In the real world there are probably external aspects that have more influence on a good 0-100 time than shedding a bit of excess weight. Things like ambient air temperature, tyre pressures, fuel quality, wind speed and direction on the day, are just some contributors to variations in 0-100 times.
In the unlikely event of converting an Audi Q5 into a track car no stone would be left unturned. This would see every item removed that didn’t absolutely need to be there to perform the quarter-mile sprint. First to go would be the spare tyre, passenger seats and even go to the extreme of reducing weight by having half a tank of fuel instead of a full tank prior to taking it out on the track. A dedicated track car, while not needing to meet requirements for road use, would still need to pass certain standards to be eligible to race. This includes complying with regulations regarding the fitment of fire extinguisher/s and a certified roll cage being installed inside the vehicle.
There are a host of automotive performance suppliers that sell parts and accessories to improve the straight-line performance of vehicles in the Audi Q5 class. Although there are a myriad of options online, it is advisable to source both parts and professional advice from companies that can provide local support. For any questions surrounding the legalities of planned modifications, reading up on the local roads and traffic regulations, for example the NSW RMS website is a good place to start. Depending on the age of the vehicle, consulting the dealership regarding any vehicle warranty may be necessary; there’s also the probability of an insurance premium hike, once the insurance company is notified of the performance modifications.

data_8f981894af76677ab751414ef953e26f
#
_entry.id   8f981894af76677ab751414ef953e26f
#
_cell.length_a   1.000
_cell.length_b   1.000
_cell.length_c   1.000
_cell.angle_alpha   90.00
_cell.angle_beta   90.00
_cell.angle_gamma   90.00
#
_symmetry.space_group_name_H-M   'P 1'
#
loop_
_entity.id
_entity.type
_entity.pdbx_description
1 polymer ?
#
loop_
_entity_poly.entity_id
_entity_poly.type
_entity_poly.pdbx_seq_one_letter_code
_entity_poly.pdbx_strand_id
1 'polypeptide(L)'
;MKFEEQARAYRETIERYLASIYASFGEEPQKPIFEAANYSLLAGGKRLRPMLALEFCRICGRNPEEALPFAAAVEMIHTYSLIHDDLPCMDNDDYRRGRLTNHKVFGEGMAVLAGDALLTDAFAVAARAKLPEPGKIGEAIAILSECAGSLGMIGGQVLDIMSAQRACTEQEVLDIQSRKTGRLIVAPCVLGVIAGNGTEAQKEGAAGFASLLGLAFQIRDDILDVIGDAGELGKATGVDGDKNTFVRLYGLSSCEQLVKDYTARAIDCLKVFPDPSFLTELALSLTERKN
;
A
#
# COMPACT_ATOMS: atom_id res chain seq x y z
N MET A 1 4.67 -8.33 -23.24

Engine Performance Modifications Options for the Audi Q5